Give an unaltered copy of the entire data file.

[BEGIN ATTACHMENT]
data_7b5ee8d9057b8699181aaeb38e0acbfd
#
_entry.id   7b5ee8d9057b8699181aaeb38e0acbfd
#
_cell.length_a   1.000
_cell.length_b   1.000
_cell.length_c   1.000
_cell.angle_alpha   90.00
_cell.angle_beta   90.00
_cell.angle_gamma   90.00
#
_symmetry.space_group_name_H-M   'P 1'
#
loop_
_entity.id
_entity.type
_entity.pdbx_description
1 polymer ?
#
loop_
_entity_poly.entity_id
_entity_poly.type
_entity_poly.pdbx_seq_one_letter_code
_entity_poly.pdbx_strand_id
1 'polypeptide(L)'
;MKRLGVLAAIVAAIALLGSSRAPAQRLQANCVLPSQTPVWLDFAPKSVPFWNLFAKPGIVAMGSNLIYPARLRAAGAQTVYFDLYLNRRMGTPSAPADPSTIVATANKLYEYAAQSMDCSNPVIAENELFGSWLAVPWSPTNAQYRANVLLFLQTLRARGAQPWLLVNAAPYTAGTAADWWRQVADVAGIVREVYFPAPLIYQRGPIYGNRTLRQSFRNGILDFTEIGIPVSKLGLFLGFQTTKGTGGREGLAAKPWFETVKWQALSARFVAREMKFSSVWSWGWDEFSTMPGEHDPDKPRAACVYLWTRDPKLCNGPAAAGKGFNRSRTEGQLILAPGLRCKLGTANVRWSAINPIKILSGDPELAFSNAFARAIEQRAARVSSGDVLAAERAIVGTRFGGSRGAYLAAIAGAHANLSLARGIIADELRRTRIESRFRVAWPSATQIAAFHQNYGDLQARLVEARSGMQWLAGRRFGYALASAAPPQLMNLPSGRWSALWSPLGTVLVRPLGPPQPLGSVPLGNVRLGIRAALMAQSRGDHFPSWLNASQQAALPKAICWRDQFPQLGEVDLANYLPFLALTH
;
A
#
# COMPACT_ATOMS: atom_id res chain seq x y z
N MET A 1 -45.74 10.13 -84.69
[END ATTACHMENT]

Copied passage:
data_7b5ee8d9057b8699181aaeb38e0acbfd
#
_entry.id   7b5ee8d9057b8699181aaeb38e0acbfd
#
_cell.length_a   1.000
_cell.length_b   1.000
_cell.length_c   1.000
_cell.angle_alpha   90.00
_cell.angle_beta   90.00
_cell.angle_gamma   90.00
#
_symmetry.space_group_name_H-M   'P 1'
#
loop_
_entity.id
_entity.type
_entity.pdbx_description
1 polymer ?
#
loop_
_entity_poly.entity_id
_entity_poly.type
_entity_poly.pdbx_seq_one_letter_code
_entity_poly.pdbx_strand_id
1 'polypeptide(L)'
;MKRLGVLAAIVAAIALLGSSRAPAQRLQANCVLPSQTPVWLDFAPKSVPFWNLFAKPGIVAMGSNLIYPARLRAAGAQTVYFDLYLNRRMGTPSAPADPSTIVATANKLYEYAAQSMDCSNPVIAENELFGSWLAVPWSPTNAQYRANVLLFLQTLRARGAQPWLLVNAAPYTAGTAADWWRQVADVAGIVREVYFPAPLIYQRGPIYGNRTLRQSFRNGILDFTEIGIPVSKLGLFLGFQTTKGTGGREGLAAKPWFETVKWQALSARFVAREMKFSSVWSWGWDEFSTMPGEHDPDKPRAACVYLWTRDPKLCNGPAAAGKGFNRSRTEGQLILAPGLRCKLGTANVRWSAINPIKILSGDPELAFSNAFARAIEQRAARVSSGDVLAAERAIVGTRFGGSRGAYLAAIAGAHANLSLARGIIADELRRTRIESRFRVAWPSATQIAAFHQNYGDLQARLVEARSGMQWLAGRRFGYALASAAPPQLMNLPSGRWSALWSPLGTVLVRPLGPPQPLGSVPLGNVRLGIRAALMAQSRGDHFPSWLNASQQAALPKAICWRDQFPQLGEVDLANYLPFLALTH
;
A
#
# COMPACT_ATOMS: atom_id res chain seq x y z
N MET A 1 -45.74 10.13 -84.69